From the Journals

Oral arsenic/ATRA is noninferior to IV form in APML

 

Key clinical point: Acute promyelocytic leukemia can be effectively treated with a chemotherapy-free oral regimen.

Major finding: The 2-year event-free survival was 97% with oral arsenic/ATRA versus 94% with IV arsenic trioxide/ATRA.

Study details: Randomized open-label phase 3 trial of 109 patients with APML.

Disclosures: The National Natural Science Foundation of China, the Beijing Municipal Science and Technology Commission, and the National Key R&D Program of China supported the study. The investigators reported having no financial disclosures.

Source: Zhu HH et al. Lancet Oncol. 2018;19:871-9.

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In-hospital management still needed

The study by Dr. Zhu and colleagues advances the field of acute promyelocytic leukaemia treatment, but it also exposes important challenges in safely monitoring patients. Experienced hematologic oncologists are aware of the significant potential toxicity from arsenic treatment, including differentiation syndrome and thrombohemorrhagic events. Due to these potential complications, patients should always be managed in hospital during the first 2-3 weeks of induction, at least, so that they have the benefit of clinical and laboratory monitoring, transfusion support, and rapid supportive and therapeutic measures.

Francesco Lo-Coco, MD, and Laura Cicconi, MD, are with University Tor Vergata in Rome. Dr. Lo-Coco reported consultancy and speaker honoraria from Teva and Orsenix. Dr. Cicconi reported speaker honoraria from Teva. Their remarks are adapted and condensed from an accompanying editorial (Lancet Oncol. 2018;19:846-7).


 

FROM THE LANCET ONCOLOGY

For patients with non–high-risk acute promyelocytic leukemia (APML), the combination of an oral arsenic formulation and all-trans retinoic acid (ATRA) was noninferior to standard therapy with intravenous arsenic trioxide and ATRA, results of a randomized phase 3 trial show.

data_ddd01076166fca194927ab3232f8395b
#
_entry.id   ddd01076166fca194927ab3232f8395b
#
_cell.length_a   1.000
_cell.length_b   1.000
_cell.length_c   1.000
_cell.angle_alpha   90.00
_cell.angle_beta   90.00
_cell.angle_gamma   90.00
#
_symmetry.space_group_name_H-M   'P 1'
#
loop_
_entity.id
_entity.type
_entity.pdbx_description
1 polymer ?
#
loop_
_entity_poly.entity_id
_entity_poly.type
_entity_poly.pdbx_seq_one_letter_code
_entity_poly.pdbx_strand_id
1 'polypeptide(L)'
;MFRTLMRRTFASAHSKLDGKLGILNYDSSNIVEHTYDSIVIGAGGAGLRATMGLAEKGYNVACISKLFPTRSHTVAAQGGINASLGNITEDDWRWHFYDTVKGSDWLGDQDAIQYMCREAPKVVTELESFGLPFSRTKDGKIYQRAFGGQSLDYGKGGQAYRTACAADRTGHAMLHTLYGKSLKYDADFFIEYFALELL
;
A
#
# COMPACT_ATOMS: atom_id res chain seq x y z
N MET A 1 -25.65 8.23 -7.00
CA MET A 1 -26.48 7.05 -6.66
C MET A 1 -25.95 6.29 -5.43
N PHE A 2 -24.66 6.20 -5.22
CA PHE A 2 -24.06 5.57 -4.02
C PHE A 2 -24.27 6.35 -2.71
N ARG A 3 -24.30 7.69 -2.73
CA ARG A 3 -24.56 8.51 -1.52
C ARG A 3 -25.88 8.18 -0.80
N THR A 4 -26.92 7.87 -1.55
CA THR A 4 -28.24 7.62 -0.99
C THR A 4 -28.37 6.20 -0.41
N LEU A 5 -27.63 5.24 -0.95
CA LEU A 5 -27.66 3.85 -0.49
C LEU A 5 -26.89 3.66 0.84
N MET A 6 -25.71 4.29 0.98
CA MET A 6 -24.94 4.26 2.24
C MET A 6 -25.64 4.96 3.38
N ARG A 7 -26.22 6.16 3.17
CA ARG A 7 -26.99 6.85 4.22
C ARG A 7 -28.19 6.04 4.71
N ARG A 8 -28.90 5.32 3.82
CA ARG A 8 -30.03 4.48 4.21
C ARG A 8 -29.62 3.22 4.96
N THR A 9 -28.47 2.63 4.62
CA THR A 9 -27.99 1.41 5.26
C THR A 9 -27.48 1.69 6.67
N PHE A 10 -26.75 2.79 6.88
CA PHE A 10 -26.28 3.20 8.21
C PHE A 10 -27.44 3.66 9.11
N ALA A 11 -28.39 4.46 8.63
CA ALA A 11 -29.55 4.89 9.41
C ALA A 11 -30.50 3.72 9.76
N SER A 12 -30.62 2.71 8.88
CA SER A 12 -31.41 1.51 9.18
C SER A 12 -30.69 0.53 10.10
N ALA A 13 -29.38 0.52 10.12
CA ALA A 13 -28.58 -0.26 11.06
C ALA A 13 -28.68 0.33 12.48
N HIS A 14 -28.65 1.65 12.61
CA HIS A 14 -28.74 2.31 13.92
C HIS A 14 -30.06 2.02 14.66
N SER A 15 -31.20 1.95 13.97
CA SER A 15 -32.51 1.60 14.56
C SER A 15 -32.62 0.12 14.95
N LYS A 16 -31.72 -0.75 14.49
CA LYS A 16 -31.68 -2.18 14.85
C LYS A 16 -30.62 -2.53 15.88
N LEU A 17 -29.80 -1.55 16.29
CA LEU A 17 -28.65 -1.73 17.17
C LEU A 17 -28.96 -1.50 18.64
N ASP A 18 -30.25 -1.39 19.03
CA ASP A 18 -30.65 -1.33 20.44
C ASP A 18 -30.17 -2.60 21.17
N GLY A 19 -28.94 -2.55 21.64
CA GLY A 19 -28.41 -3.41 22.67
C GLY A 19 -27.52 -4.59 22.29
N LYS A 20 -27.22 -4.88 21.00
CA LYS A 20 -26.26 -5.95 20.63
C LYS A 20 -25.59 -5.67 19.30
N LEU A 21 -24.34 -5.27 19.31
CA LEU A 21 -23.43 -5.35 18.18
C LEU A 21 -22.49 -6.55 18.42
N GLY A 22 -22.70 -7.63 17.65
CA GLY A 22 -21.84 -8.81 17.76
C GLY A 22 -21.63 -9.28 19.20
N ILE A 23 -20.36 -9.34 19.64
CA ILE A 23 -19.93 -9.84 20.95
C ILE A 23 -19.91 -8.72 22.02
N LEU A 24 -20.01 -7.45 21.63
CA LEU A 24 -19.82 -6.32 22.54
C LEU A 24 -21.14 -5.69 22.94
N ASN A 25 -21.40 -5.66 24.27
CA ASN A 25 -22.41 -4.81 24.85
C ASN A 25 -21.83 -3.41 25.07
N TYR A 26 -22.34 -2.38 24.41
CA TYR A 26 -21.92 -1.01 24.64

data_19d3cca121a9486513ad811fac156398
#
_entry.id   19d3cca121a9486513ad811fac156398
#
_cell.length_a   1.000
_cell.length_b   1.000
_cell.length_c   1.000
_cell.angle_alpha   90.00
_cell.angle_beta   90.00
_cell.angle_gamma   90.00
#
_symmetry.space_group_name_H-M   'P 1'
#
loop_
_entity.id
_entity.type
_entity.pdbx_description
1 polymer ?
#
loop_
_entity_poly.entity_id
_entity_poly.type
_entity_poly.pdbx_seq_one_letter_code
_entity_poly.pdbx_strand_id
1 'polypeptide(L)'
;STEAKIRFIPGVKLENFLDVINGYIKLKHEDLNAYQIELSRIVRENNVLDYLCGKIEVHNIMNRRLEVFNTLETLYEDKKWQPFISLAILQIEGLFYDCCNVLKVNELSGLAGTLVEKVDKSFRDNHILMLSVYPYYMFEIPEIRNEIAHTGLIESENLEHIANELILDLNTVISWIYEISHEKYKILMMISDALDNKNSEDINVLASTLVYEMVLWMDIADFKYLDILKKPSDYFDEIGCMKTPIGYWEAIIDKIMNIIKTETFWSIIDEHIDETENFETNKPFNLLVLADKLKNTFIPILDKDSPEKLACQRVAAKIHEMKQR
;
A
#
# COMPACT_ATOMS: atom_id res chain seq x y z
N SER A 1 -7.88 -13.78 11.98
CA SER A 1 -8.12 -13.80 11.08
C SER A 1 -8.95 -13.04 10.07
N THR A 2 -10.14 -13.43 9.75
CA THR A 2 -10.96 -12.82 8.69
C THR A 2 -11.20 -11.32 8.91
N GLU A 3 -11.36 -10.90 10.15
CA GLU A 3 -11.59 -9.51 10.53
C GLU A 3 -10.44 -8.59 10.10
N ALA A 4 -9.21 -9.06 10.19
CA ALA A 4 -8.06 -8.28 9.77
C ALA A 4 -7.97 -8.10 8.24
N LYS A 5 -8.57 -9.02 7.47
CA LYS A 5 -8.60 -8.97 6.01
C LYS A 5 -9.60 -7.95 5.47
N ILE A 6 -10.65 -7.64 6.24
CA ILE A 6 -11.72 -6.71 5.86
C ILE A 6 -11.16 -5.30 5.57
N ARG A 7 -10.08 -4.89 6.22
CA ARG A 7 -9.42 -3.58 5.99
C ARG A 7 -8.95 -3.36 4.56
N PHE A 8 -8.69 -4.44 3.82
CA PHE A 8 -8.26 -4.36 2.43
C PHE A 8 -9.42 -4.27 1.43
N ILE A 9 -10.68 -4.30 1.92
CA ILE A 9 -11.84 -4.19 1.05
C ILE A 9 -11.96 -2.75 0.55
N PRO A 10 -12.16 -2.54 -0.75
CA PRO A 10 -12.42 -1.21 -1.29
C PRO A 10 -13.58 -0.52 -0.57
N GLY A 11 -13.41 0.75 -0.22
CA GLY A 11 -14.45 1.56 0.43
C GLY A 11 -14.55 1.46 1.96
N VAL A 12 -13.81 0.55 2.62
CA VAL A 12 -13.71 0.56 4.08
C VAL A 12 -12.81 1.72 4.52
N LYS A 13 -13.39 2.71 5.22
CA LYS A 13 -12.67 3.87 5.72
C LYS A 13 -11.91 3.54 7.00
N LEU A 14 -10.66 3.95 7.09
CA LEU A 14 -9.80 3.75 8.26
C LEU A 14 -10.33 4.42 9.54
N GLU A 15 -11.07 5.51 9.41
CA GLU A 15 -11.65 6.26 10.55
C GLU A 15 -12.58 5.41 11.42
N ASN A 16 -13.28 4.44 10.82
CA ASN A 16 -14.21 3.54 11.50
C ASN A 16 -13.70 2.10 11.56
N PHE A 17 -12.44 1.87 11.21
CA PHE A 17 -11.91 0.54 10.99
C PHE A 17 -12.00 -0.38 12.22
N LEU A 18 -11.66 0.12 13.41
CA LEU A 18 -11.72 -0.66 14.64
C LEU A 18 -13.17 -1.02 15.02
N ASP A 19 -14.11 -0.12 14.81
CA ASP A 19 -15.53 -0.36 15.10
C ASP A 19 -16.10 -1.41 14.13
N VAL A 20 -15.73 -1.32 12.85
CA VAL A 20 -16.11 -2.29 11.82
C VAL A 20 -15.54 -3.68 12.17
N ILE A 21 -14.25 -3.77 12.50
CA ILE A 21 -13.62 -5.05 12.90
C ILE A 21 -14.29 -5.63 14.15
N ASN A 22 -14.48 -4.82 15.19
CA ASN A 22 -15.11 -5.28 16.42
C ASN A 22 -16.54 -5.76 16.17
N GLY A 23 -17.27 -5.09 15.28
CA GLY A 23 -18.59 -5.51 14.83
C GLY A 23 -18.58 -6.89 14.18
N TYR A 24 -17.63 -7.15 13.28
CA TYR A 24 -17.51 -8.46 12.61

Among 109 patients with APML from one of 14 centers in China, the 2-year event-free survival rate after a median follow-up of 32 months was 97% for patients randomized to receive oral arsenic realgar-Indigo naturalis formula (RIF) plus ATRA, and 94% for patients randomized to IV arsenic trioxide plus ATRA, reported Hong-Hu Zhu, MD, of Peking University People’s Hospital in Beijing, China, and his colleagues.

“Our results suggest that non–high-risk acute promyelocytic leukemia can be cured using complete oral arsenic plus ATRA without conventional chemotherapy,” the investigators wrote. The report was published in The Lancet Oncology. “Although longer-term follow-up is needed to draw firm conclusions, our results support previously reported clinical and experimental evidence indicating that ATRA and arsenic act synergistically to eradicate acute promyelocytic leukemia.”

The combination of IV arsenic trioxide and ATRA has revolutionized the care of patients with APML, producing complete and durable remissions in more than 95% of patients with non–high-risk disease, defined as white blood cell counts of 10 x 109/L or less. The trial was designed to see whether an easier-to-administer all-oral regimen could be similarly efficacious and safe, the investigators said.

A total of 109 patients with newly diagnosed APML were randomly assigned on 2:1 basis to receive either RIF-ATRA (72 patients) or arsenic trioxide ATRA (37). Three patients in the oral arm and one in the arsenic trioxide arm did not receive the assigned therapy, but instead received ATRA and chemotherapy.

For induction, RIF was delivered 60 mg/kg daily in an oral divided dose; arsenic trioxide was delivered 0.15 mg/kg daily in an IV. ATRA was delivered 25 mg/m2 daily in an oral divided dose. Treatments were used until complete remissions were achieved.

Consolidation was home based and consisted of the same daily doses of RIF or arsenic trioxide in a 4-week-on/4-week-off regimen for four cycles, plus ATRA in the same daily dose in a 2-week-on/2-week-off regimen for seven cycles.

In a modified intention-to-treat analysis with 105 patients, 2-year EFS rates (the primary endpoint) were 97% with oral arsenic and 94% with arsenic trioxide. The percentage difference in EFS was 2.7% and RIF met the prespecified requirement for noninferiority because the lower limit of the 95% confidence interval (-5.8%) was greater than the noninferiority margin of –10%. The noninferiority of the oral formulation was confirmed in a per-protocol analysis, the investigators noted.

Grade 3 or 4 hepatotoxicities during induction were seen in 9% of patients treated with RIF-ATRA versus 14% of patients in the arsenic trioxide–ATRA group. Grade 3 or 4 infections occurred in 23% and 42% of patients, respectively.

Two patients in the arsenic trioxide–ATRA group died during induction therapy, one from hemorrhage and one from thrombocytopenia. There were no deaths during induction in the RIF-ATRA arm and no additional deaths in either arm during the consolidation phase.

All of the 103 surviving patients achieved complete remissions after consolidation.

The investigators acknowledged that the study was limited by a median follow-up time that was too short to allow definitive conclusions about overall survival. They plan to compare the costs of the two regimens in a future study.

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